Minneapolis Votes on Whether to End Its Police Department
A ballot measure in Minneapolis would disband and replace the city’s troubled Police Department. Even some voters who want change think it goes too far.
In the city where George Floyd was killed, voters decide whether to oust the police.
Nov. 2, 2021, 1:39 p.m. ET
By Mitch Smith
In October, campaign workers sorted literature and flyers to be used in canvassing voters on whether Minneapolis should replace its Police Department with a Department of Public Safety.Credit…Aaron Nesheim for The New York Times
MINNEAPOLIS — Voters in Minneapolis on Tuesday weighed whether to keep or replace a long-troubled Police Department that became nationally infamous last year after the murder of George Floyd by an officer, which triggered worldwide outrage and protests.
While disgust over Mr. Floyd’s murder is widely shared in Minneapolis, a heavily Democratic city, residents have been split on a ballot question: whether to replace the department with a new agency focused on public health. Progressive Democrats have pushed for the measure, which would go beyond what other cities have done to overhaul policing, while moderate Democrats and Republicans have expressed alarm about a rise in violent crime and called instead for improving the current system.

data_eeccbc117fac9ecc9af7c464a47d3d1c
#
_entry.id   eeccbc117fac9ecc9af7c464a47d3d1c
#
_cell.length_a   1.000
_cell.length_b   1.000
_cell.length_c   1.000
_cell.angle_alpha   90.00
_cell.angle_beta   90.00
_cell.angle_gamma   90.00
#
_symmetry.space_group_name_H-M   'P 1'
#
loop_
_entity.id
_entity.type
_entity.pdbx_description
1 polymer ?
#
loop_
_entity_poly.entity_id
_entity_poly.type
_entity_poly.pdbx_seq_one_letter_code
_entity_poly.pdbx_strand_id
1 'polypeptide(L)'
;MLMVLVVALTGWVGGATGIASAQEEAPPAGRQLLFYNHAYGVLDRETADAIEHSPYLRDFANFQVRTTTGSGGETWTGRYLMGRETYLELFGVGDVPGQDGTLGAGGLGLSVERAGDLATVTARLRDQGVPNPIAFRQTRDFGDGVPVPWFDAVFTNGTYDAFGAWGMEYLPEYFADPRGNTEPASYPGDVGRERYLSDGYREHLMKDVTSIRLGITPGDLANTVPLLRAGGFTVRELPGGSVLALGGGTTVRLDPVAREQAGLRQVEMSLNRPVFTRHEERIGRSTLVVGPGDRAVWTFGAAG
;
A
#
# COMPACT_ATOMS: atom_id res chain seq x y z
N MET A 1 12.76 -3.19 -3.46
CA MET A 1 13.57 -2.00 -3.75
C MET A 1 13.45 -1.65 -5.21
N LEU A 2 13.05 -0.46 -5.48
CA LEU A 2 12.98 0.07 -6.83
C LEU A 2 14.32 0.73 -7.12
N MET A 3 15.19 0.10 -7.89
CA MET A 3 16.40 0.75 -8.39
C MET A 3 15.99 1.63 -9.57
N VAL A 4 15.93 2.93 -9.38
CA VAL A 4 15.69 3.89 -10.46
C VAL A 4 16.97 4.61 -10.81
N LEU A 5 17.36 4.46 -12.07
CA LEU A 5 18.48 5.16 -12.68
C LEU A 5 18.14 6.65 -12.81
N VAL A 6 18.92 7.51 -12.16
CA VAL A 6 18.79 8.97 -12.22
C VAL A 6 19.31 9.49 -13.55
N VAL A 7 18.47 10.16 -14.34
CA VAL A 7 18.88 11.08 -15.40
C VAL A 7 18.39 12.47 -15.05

“They need to be restructured, but don’t get rid of them,” said Carman Mahone, a customer-service worker who opposes the amendment, calling it the most important issue on her ballot. “We need them. Have you seen all this shooting and everything going around?”
But patience with the status quo has worn thin in Minneapolis. Many residents share stories of unpleasant encounters with police officers, or of the fear they felt during the civil unrest that overwhelmed the city last year.
If the amendment passes, the Minneapolis Police Department would cease to exist, and the City Council would have more oversight of a replacement agency. That new department would almost certainly still employ armed officers to respond to some emergencies, but there would no longer be a required minimum number of officers.
Jason Chavez, a City Council candidate whose ward includes the site of Mr. Floyd’s murder, said he supported the ballot item and a public safety approach that focused more on addressing the root causes of crime.
“People oftentimes are like, ‘Look, I don’t feel safe when a cop is near me, but I also don’t feel safe walking outside,'” Mr. Chavez said as he and campaign workers held signs at a busy intersection on Tuesday morning. “We should not have a system that does that.”